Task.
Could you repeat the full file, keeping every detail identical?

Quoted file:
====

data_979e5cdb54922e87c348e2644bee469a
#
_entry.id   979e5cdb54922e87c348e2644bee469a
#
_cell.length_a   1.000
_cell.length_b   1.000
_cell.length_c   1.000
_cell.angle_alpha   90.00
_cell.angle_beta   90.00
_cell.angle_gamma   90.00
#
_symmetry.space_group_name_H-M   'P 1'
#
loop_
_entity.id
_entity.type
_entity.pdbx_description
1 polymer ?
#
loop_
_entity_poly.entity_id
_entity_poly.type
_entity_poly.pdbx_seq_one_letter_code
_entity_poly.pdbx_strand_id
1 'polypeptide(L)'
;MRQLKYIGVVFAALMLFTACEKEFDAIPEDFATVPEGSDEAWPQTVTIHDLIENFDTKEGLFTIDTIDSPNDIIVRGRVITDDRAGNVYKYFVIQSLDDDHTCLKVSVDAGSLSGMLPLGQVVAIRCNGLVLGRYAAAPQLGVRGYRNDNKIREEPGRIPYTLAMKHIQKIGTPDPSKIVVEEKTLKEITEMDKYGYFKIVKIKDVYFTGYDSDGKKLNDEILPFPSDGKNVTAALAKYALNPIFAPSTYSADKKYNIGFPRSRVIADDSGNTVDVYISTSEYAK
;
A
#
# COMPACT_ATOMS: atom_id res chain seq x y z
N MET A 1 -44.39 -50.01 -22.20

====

data_979e5cdb54922e87c348e2644bee469a
#
_entry.id   979e5cdb54922e87c348e2644bee469a
#
_cell.length_a   1.000
_cell.length_b   1.000
_cell.length_c   1.000
_cell.angle_alpha   90.00
_cell.angle_beta   90.00
_cell.angle_gamma   90.00
#
_symmetry.space_group_name_H-M   'P 1'
#
loop_
_entity.id
_entity.type
_entity.pdbx_description
1 polymer ?
#
loop_
_entity_poly.entity_id
_entity_poly.type
_entity_poly.pdbx_seq_one_letter_code
_entity_poly.pdbx_strand_id
1 'polypeptide(L)'
;MRQLKYIGVVFAALMLFTACEKEFDAIPEDFATVPEGSDEAWPQTVTIHDLIENFDTKEGLFTIDTIDSPNDIIVRGRVITDDRAGNVYKYFVIQSLDDDHTCLKVSVDAGSLSGMLPLGQVVAIRCNGLVLGRYAAAPQLGVRGYRNDNKIREEPGRIPYTLAMKHIQKIGTPDPSKIVVEEKTLKEITEMDKYGYFKIVKIKDVYFTGYDSDGKKLNDEILPFPSDGKNVTAALAKYALNPIFAPSTYSADKKYNIGFPRSRVIADDSGNTVDVYISTSEYAK
;
A
#
# COMPACT_ATOMS: atom_id res chain seq x y z
N MET A 1 -44.39 -50.01 -22.20